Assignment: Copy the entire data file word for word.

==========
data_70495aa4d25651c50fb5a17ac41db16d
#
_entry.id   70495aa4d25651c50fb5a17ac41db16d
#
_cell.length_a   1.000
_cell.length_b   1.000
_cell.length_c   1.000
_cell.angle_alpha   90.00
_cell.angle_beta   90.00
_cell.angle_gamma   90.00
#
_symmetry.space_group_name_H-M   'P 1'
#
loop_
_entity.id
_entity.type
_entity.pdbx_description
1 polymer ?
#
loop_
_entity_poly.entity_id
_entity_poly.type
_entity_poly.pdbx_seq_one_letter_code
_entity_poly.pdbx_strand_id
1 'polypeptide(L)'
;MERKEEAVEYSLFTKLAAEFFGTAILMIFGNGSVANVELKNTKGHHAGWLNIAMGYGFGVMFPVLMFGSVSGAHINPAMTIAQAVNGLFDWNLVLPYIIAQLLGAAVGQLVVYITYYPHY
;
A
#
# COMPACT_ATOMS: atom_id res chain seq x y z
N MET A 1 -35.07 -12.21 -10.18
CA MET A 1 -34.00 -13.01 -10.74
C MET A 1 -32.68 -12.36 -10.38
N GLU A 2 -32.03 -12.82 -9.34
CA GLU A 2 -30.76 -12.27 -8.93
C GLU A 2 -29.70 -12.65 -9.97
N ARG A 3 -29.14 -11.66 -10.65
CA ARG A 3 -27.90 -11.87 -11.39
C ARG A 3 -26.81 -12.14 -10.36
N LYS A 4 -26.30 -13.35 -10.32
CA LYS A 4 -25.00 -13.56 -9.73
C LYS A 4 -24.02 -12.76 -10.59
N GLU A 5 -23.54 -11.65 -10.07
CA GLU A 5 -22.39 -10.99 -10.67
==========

data_70495aa4d25651c50fb5a17ac41db16d
#
_entry.id   70495aa4d25651c50fb5a17ac41db16d
#
_cell.length_a   1.000
_cell.length_b   1.000
_cell.length_c   1.000
_cell.angle_alpha   90.00
_cell.angle_beta   90.00
_cell.angle_gamma   90.00
#
_symmetry.space_group_name_H-M   'P 1'
#
loop_
_entity.id
_entity.type
_entity.pdbx_description
1 polymer ?
#
loop_
_entity_poly.entity_id
_entity_poly.type
_entity_poly.pdbx_seq_one_letter_code
_entity_poly.pdbx_strand_id
1 'polypeptide(L)'
;MERKEEAVEYSLFTKLAAEFFGTAILMIFGNGSVANVELKNTKGHHAGWLNIAMGYGFGVMFPVLMFGSVSGAHINPAMTIAQAVNGLFDWNLVLPYIIAQLLGAAVGQLVVYITYYPHY
;
A
#
# COMPACT_ATOMS: atom_id res chain seq x y z
N MET A 1 -35.07 -12.21 -10.18
CA MET A 1 -34.00 -13.01 -10.74
C MET A 1 -32.68 -12.36 -10.38
N GLU A 2 -32.03 -12.82 -9.34
CA GLU A 2 -30.76 -12.27 -8.93
C GLU A 2 -29.70 -12.65 -9.97
N ARG A 3 -29.14 -11.66 -10.65
CA ARG A 3 -27.90 -11.87 -11.39
C ARG A 3 -26.81 -12.14 -10.36
N LYS A 4 -26.30 -13.35 -10.32
CA LYS A 4 -25.00 -13.56 -9.73
C LYS A 4 -24.02 -12.76 -10.59
N GLU A 5 -23.54 -11.65 -10.07
CA GLU A 5 -22.39 -10.99 -10.67